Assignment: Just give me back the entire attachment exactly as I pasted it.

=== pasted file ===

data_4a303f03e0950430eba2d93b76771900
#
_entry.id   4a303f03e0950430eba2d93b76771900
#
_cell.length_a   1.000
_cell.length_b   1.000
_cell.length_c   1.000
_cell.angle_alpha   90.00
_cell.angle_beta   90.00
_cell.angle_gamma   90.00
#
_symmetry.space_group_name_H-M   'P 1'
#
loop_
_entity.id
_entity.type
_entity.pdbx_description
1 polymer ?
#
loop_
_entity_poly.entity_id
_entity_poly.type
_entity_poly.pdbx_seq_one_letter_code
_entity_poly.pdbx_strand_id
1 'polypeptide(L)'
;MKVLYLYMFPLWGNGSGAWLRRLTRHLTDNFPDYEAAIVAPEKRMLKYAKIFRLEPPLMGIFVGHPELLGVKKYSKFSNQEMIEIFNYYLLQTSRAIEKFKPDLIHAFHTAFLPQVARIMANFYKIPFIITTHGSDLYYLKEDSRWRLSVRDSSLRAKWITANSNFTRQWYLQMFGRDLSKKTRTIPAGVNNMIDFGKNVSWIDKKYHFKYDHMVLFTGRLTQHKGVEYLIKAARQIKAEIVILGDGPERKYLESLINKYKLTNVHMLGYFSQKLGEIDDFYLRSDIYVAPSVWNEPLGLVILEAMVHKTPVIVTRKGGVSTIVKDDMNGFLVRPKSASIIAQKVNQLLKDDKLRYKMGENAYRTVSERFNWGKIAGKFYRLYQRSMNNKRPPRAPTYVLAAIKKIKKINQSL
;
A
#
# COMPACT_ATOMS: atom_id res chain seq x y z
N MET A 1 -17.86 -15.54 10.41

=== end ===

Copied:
data_4a303f03e0950430eba2d93b76771900
#
_entry.id   4a303f03e0950430eba2d93b76771900
#
_cell.length_a   1.000
_cell.length_b   1.000
_cell.length_c   1.000
_cell.angle_alpha   90.00
_cell.angle_beta   90.00
_cell.angle_gamma   90.00
#
_symmetry.space_group_name_H-M   'P 1'
#
loop_
_entity.id
_entity.type
_entity.pdbx_description
1 polymer ?
#
loop_
_entity_poly.entity_id
_entity_poly.type
_entity_poly.pdbx_seq_one_letter_code
_entity_poly.pdbx_strand_id
1 'polypeptide(L)'
;MKVLYLYMFPLWGNGSGAWLRRLTRHLTDNFPDYEAAIVAPEKRMLKYAKIFRLEPPLMGIFVGHPELLGVKKYSKFSNQEMIEIFNYYLLQTSRAIEKFKPDLIHAFHTAFLPQVARIMANFYKIPFIITTHGSDLYYLKEDSRWRLSVRDSSLRAKWITANSNFTRQWYLQMFGRDLSKKTRTIPAGVNNMIDFGKNVSWIDKKYHFKYDHMVLFTGRLTQHKGVEYLIKAARQIKAEIVILGDGPERKYLESLINKYKLTNVHMLGYFSQKLGEIDDFYLRSDIYVAPSVWNEPLGLVILEAMVHKTPVIVTRKGGVSTIVKDDMNGFLVRPKSASIIAQKVNQLLKDDKLRYKMGENAYRTVSERFNWGKIAGKFYRLYQRSMNNKRPPRAPTYVLAAIKKIKKINQSL
;
A
#
# COMPACT_ATOMS: atom_id res chain seq x y z
N MET A 1 -17.86 -15.54 10.41